The effect of animal-assisted activities (AAA) on the animal participants has been minimally investigated, and the welfare of these animals has been questioned. To enhance our understanding of these animals' welfare, we measured cortisol collected from serial saliva samples of 15 healthy adult dogs registered with an AAA organization. We collected saliva every 30 min before, during, and after a standardized 60-min session across three settings: an AAA session (activity) for college students in the communal area of a residence hall, a novel session located in a novel room without interaction with a stranger, and a home session inside each handler's own home. Each session was videotaped, and specific behaviors during 5-min petting interactions were coded. Salivary cortisol levels were significantly higher in the novel setting (0.397 g/dL) compared to activity (0.257 g/dL) and home (0.213 g/dL) settings at time 30 min ( P=0.01 and P=0.03, respectively). Dogs exhibited significantly more standing (59% vs 0%, P=0.008) and ambulating (5.6% vs 0%, P=0.001) behavior in the activity setting compared to the home at time 30 min, as well. Salivary cortisol level was negatively correlated with panting ( P=0.02) and standing ( P=0.02) at specific time points in the novel and activity settings, respectively. During the 60-min AAA session, salivary cortisol concentration and stress-associated behavior were not statistically different compared to when dogs spent the same amount of time in the home setting, suggesting that they were not distressed when participating in the AAA sessions. The predictability of the environment may be an important consideration when evaluating the effect of AAA on dogs.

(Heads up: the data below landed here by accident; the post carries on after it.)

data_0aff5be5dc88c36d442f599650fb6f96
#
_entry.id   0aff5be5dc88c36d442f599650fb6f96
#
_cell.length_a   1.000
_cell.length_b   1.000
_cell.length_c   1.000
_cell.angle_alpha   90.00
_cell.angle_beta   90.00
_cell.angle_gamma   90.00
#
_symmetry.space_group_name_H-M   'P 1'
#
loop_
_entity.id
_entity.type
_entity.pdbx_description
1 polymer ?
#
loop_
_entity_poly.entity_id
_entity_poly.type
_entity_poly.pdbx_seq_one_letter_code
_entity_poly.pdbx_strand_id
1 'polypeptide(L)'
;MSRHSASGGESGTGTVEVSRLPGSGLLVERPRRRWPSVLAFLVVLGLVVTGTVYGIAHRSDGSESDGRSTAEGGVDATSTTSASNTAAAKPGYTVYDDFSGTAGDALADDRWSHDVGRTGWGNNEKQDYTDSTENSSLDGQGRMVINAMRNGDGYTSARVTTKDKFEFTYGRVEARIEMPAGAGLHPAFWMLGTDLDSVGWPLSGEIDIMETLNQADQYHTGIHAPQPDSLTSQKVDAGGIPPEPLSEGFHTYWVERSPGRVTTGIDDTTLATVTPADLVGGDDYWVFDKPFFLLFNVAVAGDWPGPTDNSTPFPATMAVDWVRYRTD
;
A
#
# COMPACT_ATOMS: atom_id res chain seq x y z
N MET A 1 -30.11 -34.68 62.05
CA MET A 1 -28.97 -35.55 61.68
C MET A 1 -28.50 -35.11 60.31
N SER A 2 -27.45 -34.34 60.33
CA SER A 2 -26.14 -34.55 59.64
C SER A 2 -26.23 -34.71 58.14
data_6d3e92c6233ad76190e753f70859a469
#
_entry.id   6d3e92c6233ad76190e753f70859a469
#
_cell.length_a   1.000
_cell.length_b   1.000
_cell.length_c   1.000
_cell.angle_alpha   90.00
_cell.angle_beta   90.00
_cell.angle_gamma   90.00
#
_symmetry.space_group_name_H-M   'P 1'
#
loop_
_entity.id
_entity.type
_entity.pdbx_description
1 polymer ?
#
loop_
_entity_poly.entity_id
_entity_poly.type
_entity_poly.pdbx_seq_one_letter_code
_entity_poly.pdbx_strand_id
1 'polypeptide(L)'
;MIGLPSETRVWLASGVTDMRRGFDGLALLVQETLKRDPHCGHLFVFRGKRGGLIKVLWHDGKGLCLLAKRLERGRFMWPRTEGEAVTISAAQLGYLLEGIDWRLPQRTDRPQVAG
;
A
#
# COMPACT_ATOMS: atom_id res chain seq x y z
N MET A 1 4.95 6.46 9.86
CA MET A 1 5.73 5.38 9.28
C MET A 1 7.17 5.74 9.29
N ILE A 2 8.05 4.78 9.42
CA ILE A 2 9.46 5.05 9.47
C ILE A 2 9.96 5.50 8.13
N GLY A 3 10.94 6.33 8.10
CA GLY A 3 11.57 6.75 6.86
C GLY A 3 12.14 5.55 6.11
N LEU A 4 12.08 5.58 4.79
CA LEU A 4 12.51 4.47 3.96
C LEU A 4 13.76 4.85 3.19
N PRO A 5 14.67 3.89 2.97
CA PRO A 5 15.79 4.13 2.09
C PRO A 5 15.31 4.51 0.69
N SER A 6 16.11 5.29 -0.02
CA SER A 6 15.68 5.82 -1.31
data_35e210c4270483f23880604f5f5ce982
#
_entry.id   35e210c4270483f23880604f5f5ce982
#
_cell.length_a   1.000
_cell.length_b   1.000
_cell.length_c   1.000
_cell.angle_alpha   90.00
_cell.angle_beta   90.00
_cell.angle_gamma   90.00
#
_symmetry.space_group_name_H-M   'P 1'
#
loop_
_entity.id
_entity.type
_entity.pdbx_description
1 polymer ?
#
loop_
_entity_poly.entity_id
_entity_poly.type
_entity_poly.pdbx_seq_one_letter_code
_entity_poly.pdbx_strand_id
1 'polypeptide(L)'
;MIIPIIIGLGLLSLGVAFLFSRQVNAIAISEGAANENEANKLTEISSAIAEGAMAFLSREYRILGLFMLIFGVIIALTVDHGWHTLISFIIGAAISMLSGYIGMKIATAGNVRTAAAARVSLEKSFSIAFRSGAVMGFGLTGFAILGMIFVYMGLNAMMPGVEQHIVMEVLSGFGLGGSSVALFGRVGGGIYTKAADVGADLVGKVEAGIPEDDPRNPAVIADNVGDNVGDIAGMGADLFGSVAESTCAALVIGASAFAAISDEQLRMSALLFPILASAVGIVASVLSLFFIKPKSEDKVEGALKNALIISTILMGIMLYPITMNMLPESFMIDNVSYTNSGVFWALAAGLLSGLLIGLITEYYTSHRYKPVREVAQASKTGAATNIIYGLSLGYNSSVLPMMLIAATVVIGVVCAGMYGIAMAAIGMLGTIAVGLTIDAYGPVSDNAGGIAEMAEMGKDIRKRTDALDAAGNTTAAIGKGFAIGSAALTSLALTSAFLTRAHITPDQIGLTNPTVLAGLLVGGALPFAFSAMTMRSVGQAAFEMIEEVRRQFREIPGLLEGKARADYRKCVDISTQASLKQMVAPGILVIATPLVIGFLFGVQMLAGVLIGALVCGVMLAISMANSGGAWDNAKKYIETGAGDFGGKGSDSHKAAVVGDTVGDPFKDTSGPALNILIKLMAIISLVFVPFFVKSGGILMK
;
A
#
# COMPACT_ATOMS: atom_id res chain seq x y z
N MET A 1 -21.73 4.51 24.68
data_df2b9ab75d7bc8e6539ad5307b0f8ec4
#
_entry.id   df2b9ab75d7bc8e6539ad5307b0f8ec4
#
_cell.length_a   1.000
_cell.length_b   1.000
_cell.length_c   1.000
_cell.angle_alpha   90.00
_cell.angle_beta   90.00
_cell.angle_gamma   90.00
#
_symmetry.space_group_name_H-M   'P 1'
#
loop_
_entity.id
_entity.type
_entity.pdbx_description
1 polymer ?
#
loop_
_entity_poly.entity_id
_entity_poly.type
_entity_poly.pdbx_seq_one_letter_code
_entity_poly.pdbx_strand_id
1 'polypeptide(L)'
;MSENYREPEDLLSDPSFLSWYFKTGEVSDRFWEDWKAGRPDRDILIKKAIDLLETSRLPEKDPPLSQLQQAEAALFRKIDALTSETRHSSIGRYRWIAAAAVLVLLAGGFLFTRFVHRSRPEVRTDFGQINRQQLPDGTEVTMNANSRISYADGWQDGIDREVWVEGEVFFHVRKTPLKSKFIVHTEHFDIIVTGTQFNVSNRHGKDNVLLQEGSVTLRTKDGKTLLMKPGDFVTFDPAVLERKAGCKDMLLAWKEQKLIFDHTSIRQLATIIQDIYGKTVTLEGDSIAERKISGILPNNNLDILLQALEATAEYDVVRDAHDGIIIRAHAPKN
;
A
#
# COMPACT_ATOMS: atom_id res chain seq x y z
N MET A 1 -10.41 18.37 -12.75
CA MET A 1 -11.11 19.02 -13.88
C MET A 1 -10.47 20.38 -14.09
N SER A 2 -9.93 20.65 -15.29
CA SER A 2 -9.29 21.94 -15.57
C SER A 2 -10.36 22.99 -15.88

|Publication Title||Applied Animal Behaviour Science|
|Author Address||Virginia-Maryland Regional College of Veterinary Medicine, Duck Pond Drive, Mail Code 0442, Blacksburg, VA 24061, USA.firstname.lastname@example.org email@example.com|
|Cite this work||
Researchers should cite this work as follows: